Lessons from the Chelsea Flower Show
Yesterday, I expected to learn gardening lessons from the Chelsea Flower Show as I embarked on a captivating journey through its flowers and trees. Gardening is one of my passions. Some days I’m torn: turn left to the new greenhouse, or right to my deliciously paint-filled studio.
I was ready to soak up loads of green-finger know-how at Chelsea. My head was bursting with questions. How to propagate? What sort of feed to give? When to transplant? What I didn’t expect was a newfound perspective on gardening as sublime artistry.
When you think about it, all of those questions I wanted to ask about enhancing our garden could be almost the same as the decisions I make when I paint:
- What paper should I use?
- What sort of atmosphere would I like to evoke?
- What colours will work for this?
- What size brushes do I need?
- Where is the centre of interesting in this painting.
There are so many aspects to consider when designing a garden. Creators of the Chelsea gardens need to be thinking about all of them to make a space that delivers precisely the immersive experience they’re aiming for.
Here’s what I noticed at Chelsea:
- The most successful gardens had a theme that ran through all aspects of the design
- The trend in colour was to combine warm and cool colours in the flower combinations
- Most striking were the flowers (often irises) with multicoloured petals that had a watercolour likeness
- Small details made a huge difference
- There were definite trends in colour palettes – purple and yellow is this year’s most popular colour combination. Deep pinks were a close second.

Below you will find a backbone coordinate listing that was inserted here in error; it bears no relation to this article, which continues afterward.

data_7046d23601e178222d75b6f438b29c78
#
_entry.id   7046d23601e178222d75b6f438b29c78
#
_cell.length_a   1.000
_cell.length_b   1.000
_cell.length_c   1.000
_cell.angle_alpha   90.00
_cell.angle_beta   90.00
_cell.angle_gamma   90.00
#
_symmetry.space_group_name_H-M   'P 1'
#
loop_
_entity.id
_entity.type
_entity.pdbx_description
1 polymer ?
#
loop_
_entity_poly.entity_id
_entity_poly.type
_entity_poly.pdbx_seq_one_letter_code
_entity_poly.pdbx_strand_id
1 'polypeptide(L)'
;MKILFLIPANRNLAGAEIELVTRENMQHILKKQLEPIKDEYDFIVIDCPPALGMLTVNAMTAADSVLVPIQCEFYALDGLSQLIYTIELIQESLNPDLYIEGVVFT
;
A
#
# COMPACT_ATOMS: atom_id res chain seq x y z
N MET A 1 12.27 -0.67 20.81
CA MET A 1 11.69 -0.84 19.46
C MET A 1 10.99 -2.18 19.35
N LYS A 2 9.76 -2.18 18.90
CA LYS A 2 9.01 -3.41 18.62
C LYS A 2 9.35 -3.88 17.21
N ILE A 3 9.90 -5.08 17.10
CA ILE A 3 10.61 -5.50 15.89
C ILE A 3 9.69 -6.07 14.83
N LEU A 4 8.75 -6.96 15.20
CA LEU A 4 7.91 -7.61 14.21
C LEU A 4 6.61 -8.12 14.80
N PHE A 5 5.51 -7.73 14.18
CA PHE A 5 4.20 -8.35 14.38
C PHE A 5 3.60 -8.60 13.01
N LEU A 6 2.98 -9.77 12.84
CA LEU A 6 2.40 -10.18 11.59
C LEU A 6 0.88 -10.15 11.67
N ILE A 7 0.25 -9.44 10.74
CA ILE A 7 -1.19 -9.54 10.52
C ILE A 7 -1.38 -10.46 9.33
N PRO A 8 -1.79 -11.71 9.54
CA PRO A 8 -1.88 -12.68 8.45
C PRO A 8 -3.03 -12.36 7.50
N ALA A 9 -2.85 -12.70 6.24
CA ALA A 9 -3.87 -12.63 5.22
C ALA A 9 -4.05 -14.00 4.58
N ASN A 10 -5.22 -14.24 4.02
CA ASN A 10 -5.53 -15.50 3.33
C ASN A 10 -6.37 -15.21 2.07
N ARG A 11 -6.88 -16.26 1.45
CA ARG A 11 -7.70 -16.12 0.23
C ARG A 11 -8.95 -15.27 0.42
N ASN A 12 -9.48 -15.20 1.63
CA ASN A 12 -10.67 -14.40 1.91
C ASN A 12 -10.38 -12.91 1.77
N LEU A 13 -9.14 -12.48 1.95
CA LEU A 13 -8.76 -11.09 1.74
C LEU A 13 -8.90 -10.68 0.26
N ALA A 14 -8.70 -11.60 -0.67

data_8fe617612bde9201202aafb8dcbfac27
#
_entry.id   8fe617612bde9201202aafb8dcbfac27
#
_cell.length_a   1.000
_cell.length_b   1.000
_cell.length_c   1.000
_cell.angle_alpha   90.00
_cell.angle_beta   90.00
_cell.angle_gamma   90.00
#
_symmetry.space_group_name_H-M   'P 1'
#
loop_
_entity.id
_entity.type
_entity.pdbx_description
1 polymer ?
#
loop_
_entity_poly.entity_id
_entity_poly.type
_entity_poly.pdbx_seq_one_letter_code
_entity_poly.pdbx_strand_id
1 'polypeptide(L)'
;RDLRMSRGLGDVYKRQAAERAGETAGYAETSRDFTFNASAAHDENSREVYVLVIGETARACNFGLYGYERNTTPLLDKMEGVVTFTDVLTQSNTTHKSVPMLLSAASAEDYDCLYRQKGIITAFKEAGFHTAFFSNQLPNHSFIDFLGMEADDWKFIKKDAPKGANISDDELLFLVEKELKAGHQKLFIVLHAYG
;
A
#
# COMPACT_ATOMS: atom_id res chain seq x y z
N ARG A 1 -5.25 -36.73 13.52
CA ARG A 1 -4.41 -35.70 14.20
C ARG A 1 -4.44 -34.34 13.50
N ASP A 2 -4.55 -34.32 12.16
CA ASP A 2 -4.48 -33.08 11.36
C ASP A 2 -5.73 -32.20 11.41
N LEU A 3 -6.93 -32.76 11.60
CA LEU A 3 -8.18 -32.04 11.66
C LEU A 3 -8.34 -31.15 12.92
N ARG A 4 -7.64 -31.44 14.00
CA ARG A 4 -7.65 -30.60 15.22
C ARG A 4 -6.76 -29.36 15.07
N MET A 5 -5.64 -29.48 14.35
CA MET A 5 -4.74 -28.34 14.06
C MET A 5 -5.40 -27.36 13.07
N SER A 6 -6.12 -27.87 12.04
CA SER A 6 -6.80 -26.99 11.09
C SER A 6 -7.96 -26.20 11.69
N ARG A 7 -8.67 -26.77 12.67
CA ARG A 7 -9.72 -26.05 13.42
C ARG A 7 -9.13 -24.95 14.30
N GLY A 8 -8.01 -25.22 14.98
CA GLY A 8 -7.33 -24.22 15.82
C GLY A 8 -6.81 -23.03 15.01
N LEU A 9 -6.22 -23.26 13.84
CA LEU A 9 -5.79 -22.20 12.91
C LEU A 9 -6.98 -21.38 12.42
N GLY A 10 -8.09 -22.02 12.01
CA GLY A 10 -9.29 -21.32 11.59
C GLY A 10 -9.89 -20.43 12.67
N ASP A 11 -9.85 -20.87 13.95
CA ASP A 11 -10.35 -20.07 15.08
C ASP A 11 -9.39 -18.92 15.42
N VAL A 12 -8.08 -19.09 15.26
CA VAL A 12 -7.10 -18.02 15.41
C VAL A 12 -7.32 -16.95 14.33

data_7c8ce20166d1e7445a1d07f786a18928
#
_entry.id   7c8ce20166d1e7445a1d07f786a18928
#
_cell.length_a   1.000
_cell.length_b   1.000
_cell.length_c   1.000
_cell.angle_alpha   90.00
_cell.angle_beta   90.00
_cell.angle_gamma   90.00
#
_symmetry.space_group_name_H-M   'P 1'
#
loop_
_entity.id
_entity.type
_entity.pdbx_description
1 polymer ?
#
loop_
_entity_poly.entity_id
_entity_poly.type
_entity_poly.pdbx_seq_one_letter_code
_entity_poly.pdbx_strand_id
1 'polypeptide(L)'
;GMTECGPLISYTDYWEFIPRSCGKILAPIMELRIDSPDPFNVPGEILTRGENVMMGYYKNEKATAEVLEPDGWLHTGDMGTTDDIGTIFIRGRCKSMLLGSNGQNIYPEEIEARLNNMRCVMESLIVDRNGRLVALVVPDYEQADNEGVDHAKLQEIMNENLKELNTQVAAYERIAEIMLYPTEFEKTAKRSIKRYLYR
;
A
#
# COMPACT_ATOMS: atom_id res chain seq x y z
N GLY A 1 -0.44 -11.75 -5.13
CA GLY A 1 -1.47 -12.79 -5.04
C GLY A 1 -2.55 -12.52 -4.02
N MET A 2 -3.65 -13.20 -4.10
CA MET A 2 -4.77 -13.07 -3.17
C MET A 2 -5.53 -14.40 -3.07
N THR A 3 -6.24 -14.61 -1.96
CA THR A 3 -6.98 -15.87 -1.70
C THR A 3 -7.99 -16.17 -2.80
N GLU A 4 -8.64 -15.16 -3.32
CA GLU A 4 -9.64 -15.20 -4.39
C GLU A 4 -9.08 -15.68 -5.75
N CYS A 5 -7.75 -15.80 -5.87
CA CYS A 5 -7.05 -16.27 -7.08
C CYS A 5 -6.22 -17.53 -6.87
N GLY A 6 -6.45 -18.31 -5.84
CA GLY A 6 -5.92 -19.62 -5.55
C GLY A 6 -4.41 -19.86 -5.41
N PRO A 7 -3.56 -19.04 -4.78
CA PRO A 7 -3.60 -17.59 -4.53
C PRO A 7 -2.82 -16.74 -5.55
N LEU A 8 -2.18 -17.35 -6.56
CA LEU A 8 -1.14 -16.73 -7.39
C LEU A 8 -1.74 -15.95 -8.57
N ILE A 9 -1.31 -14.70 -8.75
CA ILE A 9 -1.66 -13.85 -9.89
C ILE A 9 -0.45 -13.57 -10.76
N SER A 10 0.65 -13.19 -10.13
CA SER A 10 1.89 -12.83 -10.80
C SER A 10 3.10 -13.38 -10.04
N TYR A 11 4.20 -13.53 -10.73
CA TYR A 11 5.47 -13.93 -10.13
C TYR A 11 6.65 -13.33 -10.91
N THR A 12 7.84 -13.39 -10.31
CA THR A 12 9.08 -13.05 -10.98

- Repurposed items were made into features of the gardens.
The painting lessons from Chelsea Flower Show
- Play with your palette: Don’t be afraid to experiment with bold and lively shades to bring life to your artwork.
- Consider composition: Experiment with different angles, shape sizes, focal points, and balance to lead the viewer’s eye.
- Embrace different media: The Chelsea Flower Show showcases a variety of gardening techniques, and the same applies to painting. Explore different techniques and styles. Don’t be afraid to get messy and try new things.
- Seek inspiration in new experiences: Spend time outdoors. Explore new places. Observe the play of light, the interplay of colours, and the textures. Bring some of these details into your studio work.
- Practice patience: Just like creating a glorious garden, painting takes time and patience. Don’t rush the process. Embrace the journey and enjoy every stage.
Finally remember – Even the ordinary can be extraordinary. Things we see every day in our gardens or when taking a walk can be spectacular when we pay attention to them.
PS: If you love painting flowers, you may want to consider joining Aine Divine’s workshop on painting flowers in mixed media.
(Credit: The photo is mine but the garden in the header of this post is by Sarah Price
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